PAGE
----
“Helping each other get what we want.” – Ganas
Mutual empowerment means matching our personal interests with the needs of the community to co-create an environment that both benefits the community and is rich in personal educational opportunities. This includes helping each other gain new skills, take on responsibility, navigate community process, engage with the community around our needs and desires, and actively help each other achieve personal goals.
“There are two ways to increase your slice of the pie: you can steal pie from your neighbors or you can work with them to make a bigger pie for everyone.” – Ira Wallace
Cooperation makes things possible that are not possible for individuals. We believe that sharing information and resources and joining together cooperatively enriches everyone involved. We believe cooperation is vital to the human project. We seek to develop and promote the systems and skills necessary to make cooperation work.
“It’s like Spiderman: With great power, comes great responsibility.” – Stan Lee
Personal Responsibility makes it possible for Acorn to express these values. This means: committing to bottom line entire categories of work, following through on your commitments, hearing and considering the criticisms of others, accepting the consequences of your actions, and making amends for whatever harm your actions might cause.
Resource and Income Sharing
We all work together to care for and provide for each other collectively. The products of our collective labors, immaterial and material, including income are held collectively and used to provide for the needs and desires of the community. This levels the socio-economic playing field somewhat by providing every community member equal access to the resource base from which to pursue their needs and desires. It is fundamental to egalitarian living.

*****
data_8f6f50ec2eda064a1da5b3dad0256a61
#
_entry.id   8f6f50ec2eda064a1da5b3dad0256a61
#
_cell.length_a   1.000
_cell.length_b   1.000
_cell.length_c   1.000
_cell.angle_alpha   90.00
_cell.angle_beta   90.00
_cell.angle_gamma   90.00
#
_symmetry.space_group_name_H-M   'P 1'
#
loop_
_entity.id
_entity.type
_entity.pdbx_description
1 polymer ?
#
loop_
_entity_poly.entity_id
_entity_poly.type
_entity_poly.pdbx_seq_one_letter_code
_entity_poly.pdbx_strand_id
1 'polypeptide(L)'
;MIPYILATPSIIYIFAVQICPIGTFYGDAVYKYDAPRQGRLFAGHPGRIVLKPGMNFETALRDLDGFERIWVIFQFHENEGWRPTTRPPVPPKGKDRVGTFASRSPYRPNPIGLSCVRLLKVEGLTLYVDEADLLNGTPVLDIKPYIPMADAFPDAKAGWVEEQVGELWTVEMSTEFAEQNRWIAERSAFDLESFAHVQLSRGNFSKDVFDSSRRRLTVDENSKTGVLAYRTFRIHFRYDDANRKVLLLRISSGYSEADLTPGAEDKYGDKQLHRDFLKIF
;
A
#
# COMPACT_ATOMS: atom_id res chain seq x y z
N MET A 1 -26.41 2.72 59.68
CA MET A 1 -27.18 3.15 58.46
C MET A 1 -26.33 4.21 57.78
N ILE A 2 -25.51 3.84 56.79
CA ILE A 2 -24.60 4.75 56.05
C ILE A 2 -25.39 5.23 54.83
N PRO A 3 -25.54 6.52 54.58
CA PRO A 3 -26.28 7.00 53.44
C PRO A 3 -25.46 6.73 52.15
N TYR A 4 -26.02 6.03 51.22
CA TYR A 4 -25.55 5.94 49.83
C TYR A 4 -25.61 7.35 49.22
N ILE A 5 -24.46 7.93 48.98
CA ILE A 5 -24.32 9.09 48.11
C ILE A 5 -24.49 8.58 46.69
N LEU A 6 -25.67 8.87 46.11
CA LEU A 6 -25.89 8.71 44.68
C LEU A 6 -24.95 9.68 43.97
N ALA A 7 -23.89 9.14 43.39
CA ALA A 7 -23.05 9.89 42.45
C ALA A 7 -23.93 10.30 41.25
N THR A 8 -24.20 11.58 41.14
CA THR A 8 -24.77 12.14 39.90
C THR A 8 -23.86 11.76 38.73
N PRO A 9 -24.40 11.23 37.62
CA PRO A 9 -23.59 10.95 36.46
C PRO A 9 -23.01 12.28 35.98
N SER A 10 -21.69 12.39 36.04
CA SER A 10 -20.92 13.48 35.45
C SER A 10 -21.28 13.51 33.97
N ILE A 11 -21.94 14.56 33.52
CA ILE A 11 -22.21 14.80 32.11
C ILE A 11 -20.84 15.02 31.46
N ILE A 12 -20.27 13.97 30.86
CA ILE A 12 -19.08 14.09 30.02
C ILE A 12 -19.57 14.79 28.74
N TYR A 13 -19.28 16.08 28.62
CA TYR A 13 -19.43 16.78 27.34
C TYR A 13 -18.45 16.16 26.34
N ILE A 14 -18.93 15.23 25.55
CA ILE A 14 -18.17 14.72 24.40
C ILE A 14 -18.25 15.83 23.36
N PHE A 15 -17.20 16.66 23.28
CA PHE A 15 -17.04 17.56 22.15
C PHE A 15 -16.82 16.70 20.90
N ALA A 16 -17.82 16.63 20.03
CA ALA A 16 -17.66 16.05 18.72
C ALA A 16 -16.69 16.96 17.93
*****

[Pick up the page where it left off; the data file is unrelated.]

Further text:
We have big dreams and limited time and resources. The efficient use of our time and our resources means more of what we want.
Community time and community resources are not just yours but belong to all Acorners. Treat them with respect and use them efficiently and effectively.
Equitably Sharing the Load
There is no one but us to make the things we want to happen happen. Manifesting the reality that we wish to inhabit requires people to do the work and people to take on the responsibility (by which we mean, the planning, coordinating, scheming, negotiating, managing, and arranging). We wish to equitably share the burden of this work and this responsibility.
Consensus decision making seeks the agreement of all participants through the resolution or mitigation of concerns. The wisdom of the room is drawn upon to find the best solutions and to involve as many stakeholders as possible. We use this system to arrive at decisions that the entire community will support beyond the meeting, and to seek political equality among members. Things we like about consensus are that it is agreement seeking, collaborative, cooperative, egalitarian, inclusive, and participatory.
We are engaged in a continually co-evolving conversation about how best to organize ourselves in community, given that our set and setting are always changing, that we will never find the perfect timeless solution, and that everything is always up for discussion. We change our policies and our behavior to fit each others’ needs, rather than forcing ourselves to always adapt to a certain set of policies. All our policies and agreements come with the caveat “or come to the group and talk about it.”